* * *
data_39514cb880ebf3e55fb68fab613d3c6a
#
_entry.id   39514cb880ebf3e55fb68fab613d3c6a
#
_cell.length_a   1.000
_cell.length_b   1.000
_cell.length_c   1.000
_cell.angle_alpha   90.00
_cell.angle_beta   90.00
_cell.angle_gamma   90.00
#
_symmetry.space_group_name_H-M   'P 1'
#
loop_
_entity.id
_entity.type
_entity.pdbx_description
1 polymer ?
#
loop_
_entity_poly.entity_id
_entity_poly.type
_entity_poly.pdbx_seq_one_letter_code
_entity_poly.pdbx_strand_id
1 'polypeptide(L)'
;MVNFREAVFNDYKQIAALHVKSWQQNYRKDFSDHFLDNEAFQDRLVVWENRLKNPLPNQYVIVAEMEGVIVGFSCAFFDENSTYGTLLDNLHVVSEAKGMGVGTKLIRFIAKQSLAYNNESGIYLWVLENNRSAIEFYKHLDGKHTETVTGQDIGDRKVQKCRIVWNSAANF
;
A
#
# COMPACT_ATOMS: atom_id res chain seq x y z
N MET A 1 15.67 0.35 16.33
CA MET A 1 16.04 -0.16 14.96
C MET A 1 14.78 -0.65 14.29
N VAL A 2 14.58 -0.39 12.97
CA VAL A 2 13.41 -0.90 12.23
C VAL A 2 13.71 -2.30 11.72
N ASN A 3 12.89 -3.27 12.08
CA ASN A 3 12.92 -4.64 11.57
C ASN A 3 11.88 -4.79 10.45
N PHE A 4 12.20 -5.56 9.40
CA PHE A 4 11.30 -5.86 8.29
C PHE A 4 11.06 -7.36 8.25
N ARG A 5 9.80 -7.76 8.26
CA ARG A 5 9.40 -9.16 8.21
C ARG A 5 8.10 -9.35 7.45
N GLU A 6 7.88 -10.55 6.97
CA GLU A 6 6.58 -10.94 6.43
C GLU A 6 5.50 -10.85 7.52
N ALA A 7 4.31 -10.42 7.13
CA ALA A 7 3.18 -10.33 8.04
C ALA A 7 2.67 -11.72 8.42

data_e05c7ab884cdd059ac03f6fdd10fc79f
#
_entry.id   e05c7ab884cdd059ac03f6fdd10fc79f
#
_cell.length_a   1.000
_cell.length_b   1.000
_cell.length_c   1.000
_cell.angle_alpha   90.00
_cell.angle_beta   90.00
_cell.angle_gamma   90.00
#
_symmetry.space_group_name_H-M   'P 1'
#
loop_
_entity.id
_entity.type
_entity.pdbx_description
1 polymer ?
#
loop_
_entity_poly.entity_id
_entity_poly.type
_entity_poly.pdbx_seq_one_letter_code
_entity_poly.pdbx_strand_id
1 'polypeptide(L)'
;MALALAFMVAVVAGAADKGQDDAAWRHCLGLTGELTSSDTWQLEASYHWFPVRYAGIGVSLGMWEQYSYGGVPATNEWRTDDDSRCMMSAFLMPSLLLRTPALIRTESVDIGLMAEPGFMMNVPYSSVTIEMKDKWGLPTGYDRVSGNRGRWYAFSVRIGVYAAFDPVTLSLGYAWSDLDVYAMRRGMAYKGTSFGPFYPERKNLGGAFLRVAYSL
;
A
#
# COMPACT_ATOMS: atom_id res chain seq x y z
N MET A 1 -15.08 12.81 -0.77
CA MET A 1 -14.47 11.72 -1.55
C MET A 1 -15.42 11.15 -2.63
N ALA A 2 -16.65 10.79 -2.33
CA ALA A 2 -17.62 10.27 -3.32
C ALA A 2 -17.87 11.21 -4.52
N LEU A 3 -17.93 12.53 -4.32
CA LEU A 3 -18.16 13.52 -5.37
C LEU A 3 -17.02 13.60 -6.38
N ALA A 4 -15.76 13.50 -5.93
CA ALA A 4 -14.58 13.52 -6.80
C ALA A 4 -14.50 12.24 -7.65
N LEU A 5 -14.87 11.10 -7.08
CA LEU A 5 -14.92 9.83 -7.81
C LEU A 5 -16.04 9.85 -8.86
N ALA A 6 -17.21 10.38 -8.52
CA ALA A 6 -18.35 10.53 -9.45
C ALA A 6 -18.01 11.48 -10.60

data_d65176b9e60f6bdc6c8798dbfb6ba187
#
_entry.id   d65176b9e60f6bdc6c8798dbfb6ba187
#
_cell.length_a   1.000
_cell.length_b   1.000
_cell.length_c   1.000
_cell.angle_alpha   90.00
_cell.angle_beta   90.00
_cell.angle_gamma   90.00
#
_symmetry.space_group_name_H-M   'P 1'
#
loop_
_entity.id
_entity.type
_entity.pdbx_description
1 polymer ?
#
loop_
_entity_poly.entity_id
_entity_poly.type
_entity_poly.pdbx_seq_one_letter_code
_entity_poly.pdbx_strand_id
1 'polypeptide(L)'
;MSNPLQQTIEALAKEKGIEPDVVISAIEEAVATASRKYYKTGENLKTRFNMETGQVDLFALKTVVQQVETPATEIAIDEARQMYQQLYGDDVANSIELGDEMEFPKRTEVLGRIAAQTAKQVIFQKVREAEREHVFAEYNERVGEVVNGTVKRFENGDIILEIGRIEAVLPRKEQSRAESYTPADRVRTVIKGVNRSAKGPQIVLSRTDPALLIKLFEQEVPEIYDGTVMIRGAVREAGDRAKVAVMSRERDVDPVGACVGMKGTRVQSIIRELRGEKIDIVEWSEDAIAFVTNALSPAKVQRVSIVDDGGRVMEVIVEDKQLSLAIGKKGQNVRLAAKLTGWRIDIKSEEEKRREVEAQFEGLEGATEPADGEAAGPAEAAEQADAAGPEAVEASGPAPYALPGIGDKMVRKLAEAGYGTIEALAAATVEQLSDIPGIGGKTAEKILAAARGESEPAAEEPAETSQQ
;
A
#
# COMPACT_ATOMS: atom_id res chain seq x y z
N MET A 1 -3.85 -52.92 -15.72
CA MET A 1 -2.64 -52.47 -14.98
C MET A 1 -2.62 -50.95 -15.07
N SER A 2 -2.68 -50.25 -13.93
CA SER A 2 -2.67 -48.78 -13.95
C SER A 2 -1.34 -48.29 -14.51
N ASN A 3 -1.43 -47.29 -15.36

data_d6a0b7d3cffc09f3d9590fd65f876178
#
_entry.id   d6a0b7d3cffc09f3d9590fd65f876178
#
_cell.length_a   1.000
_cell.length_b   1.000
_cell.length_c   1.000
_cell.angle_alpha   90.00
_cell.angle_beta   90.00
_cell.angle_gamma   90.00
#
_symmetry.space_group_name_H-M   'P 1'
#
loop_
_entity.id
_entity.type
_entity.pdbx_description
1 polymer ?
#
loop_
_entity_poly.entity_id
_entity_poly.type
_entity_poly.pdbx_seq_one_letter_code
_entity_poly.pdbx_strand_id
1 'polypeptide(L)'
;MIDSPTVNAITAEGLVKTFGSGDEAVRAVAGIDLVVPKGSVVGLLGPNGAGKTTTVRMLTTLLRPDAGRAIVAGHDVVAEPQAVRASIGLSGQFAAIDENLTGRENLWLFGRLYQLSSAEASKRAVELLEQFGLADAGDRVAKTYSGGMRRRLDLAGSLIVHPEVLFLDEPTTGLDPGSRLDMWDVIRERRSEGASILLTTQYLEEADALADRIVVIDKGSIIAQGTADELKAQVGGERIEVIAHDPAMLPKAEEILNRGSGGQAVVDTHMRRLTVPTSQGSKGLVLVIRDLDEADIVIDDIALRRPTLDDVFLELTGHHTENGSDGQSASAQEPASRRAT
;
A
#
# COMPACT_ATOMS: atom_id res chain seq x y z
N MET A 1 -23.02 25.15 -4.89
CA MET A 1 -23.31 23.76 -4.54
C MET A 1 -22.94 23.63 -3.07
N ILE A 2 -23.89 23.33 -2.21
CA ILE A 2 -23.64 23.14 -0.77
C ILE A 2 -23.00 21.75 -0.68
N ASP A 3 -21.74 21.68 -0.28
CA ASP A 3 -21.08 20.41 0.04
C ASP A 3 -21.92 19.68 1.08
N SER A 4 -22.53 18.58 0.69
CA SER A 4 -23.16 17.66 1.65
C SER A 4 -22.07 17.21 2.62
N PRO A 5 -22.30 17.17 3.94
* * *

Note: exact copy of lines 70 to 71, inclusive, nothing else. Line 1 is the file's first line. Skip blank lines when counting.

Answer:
#
loop_